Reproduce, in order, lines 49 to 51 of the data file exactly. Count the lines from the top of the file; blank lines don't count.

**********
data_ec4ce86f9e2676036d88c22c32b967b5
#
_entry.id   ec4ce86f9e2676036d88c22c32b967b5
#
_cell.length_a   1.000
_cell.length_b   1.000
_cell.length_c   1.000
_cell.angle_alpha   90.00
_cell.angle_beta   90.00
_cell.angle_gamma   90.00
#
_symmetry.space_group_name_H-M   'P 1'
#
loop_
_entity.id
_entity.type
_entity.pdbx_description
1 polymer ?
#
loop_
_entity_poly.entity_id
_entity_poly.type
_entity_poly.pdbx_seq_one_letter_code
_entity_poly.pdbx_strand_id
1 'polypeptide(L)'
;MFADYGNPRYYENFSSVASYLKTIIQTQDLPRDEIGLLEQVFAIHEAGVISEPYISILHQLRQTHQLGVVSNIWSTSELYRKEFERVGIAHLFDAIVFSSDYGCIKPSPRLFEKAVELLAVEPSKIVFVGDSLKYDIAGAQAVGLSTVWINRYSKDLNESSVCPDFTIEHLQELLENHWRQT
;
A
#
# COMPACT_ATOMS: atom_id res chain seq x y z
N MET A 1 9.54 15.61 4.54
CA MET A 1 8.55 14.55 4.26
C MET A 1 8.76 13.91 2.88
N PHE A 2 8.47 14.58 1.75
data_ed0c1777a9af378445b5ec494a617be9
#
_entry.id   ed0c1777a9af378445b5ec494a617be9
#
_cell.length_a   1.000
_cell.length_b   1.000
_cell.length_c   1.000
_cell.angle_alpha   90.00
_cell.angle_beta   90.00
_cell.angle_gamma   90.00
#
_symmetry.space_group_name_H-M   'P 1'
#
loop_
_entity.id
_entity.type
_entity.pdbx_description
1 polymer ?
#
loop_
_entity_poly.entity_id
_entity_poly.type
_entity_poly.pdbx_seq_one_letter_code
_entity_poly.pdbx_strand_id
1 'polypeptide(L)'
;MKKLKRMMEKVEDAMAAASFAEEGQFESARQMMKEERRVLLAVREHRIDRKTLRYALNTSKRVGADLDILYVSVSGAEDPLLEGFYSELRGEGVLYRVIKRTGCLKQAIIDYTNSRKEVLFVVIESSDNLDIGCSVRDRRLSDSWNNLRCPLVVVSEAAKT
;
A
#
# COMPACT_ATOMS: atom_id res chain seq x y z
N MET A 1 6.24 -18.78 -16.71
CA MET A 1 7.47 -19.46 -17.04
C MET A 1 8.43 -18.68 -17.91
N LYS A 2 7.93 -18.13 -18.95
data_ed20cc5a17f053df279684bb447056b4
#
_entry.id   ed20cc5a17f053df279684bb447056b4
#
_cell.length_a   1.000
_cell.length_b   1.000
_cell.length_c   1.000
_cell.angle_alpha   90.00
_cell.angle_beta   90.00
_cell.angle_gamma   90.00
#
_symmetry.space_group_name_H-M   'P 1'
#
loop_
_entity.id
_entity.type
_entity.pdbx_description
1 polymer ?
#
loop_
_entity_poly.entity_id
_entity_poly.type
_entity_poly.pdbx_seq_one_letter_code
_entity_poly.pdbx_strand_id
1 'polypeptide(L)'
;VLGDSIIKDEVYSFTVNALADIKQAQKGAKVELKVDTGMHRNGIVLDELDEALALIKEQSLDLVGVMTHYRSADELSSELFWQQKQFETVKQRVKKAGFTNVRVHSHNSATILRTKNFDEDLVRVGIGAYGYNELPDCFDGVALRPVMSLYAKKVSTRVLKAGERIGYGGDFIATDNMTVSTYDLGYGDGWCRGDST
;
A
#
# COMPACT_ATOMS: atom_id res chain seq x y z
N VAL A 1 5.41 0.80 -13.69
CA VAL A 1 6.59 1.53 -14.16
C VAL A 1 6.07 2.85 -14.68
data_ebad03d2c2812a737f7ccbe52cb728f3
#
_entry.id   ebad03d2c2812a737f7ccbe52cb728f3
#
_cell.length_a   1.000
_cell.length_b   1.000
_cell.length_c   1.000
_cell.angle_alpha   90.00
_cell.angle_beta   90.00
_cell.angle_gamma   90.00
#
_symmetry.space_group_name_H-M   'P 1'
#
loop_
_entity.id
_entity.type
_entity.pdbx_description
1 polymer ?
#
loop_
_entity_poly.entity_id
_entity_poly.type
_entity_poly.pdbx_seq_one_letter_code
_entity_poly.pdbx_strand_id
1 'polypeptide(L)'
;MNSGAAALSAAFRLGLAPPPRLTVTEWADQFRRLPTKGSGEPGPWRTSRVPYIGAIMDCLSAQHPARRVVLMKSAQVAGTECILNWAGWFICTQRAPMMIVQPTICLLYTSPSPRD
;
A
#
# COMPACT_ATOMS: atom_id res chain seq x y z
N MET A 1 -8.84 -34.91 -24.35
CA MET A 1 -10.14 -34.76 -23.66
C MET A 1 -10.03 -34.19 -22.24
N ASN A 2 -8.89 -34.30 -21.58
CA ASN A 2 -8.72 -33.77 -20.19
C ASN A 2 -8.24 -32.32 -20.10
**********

_entity.id
_entity.type
_entity.pdbx_description